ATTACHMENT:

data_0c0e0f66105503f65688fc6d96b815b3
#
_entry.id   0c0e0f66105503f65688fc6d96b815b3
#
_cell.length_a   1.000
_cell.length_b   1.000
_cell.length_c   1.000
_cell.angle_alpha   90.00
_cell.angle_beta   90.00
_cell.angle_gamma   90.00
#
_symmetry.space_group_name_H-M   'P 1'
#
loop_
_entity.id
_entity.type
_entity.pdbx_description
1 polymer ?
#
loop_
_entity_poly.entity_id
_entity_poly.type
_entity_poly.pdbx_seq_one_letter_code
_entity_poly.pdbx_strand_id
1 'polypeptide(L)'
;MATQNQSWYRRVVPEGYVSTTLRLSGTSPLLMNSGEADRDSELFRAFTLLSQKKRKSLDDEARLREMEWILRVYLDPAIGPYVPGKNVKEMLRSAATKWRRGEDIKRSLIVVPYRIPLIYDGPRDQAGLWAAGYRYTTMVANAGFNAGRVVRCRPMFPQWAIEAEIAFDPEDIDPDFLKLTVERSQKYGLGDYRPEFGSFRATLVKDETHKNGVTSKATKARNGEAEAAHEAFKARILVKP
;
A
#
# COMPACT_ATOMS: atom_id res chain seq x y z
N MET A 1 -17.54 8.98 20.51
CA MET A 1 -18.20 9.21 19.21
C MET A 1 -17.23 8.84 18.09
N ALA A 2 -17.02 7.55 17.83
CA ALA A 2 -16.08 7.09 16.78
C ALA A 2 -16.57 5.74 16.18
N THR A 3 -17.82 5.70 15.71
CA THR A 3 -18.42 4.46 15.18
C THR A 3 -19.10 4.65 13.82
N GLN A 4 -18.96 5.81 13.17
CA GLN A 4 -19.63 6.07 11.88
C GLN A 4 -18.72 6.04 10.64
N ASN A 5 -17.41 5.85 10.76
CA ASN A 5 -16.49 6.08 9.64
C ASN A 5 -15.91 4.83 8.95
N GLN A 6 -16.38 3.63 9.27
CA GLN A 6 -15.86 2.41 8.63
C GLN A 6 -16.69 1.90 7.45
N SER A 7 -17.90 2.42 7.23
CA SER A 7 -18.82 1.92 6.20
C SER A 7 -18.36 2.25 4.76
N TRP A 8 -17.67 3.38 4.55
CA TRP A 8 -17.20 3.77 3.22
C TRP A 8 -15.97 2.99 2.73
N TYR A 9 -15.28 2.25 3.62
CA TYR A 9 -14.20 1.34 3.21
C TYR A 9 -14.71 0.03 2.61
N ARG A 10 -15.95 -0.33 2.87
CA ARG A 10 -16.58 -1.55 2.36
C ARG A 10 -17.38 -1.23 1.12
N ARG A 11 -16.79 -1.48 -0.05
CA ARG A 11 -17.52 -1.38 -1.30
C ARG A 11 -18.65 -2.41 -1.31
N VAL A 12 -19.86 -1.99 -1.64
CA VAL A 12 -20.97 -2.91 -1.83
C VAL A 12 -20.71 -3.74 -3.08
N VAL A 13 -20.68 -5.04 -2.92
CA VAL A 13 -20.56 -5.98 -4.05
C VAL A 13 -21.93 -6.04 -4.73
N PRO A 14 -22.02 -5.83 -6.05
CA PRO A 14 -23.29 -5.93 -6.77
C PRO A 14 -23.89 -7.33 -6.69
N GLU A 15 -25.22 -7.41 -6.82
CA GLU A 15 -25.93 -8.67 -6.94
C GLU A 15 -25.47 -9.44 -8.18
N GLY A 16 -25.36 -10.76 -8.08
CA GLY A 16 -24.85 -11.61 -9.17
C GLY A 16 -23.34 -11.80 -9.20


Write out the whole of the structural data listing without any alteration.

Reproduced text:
data_0c0e0f66105503f65688fc6d96b815b3
#
_entry.id   0c0e0f66105503f65688fc6d96b815b3
#
_cell.length_a   1.000
_cell.length_b   1.000
_cell.length_c   1.000
_cell.angle_alpha   90.00
_cell.angle_beta   90.00
_cell.angle_gamma   90.00
#
_symmetry.space_group_name_H-M   'P 1'
#
loop_
_entity.id
_entity.type
_entity.pdbx_description
1 polymer ?
#
loop_
_entity_poly.entity_id
_entity_poly.type
_entity_poly.pdbx_seq_one_letter_code
_entity_poly.pdbx_strand_id
1 'polypeptide(L)'
;MATQNQSWYRRVVPEGYVSTTLRLSGTSPLLMNSGEADRDSELFRAFTLLSQKKRKSLDDEARLREMEWILRVYLDPAIGPYVPGKNVKEMLRSAATKWRRGEDIKRSLIVVPYRIPLIYDGPRDQAGLWAAGYRYTTMVANAGFNAGRVVRCRPMFPQWAIEAEIAFDPEDIDPDFLKLTVERSQKYGLGDYRPEFGSFRATLVKDETHKNGVTSKATKARNGEAEAAHEAFKARILVKP
;
A
#
# COMPACT_ATOMS: atom_id res chain seq x y z
N MET A 1 -17.54 8.98 20.51
CA MET A 1 -18.20 9.21 19.21
C MET A 1 -17.23 8.84 18.09
N ALA A 2 -17.02 7.55 17.83
CA ALA A 2 -16.08 7.09 16.78
C ALA A 2 -16.57 5.74 16.18
N THR A 3 -17.82 5.70 15.71
CA THR A 3 -18.42 4.46 15.18
C THR A 3 -19.10 4.65 13.82
N GLN A 4 -18.96 5.81 13.17
CA GLN A 4 -19.63 6.07 11.88
C GLN A 4 -18.72 6.04 10.64
N ASN A 5 -17.41 5.85 10.76
CA ASN A 5 -16.49 6.08 9.64
C ASN A 5 -15.91 4.83 8.95
N GLN A 6 -16.38 3.63 9.27
CA GLN A 6 -15.86 2.41 8.63
C GLN A 6 -16.69 1.90 7.45
N SER A 7 -17.90 2.42 7.23
CA SER A 7 -18.82 1.92 6.20
C SER A 7 -18.36 2.25 4.76
N TRP A 8 -17.67 3.38 4.55
CA TRP A 8 -17.20 3.77 3.22
C TRP A 8 -15.97 2.99 2.73
N TYR A 9 -15.28 2.25 3.62
CA TYR A 9 -14.20 1.34 3.21
C TYR A 9 -14.71 0.03 2.61
N ARG A 10 -15.95 -0.33 2.87
CA ARG A 10 -16.58 -1.55 2.36
C ARG A 10 -17.38 -1.23 1.12
N ARG A 11 -16.79 -1.48 -0.05
CA ARG A 11 -17.52 -1.38 -1.30
C ARG A 11 -18.65 -2.41 -1.31
N VAL A 12 -19.86 -1.99 -1.64
CA VAL A 12 -20.97 -2.91 -1.83
C VAL A 12 -20.71 -3.74 -3.08
N VAL A 13 -20.68 -5.04 -2.92
CA VAL A 13 -20.56 -5.98 -4.05
C VAL A 13 -21.93 -6.04 -4.73
N PRO A 14 -22.02 -5.83 -6.05
CA PRO A 14 -23.29 -5.93 -6.77
C PRO A 14 -23.89 -7.33 -6.69
N GLU A 15 -25.22 -7.41 -6.82
CA GLU A 15 -25.93 -8.67 -6.94
C GLU A 15 -25.47 -9.44 -8.18
N GLY A 16 -25.36 -10.76 -8.08
CA GLY A 16 -24.85 -11.61 -9.17
C GLY A 16 -23.34 -11.80 -9.20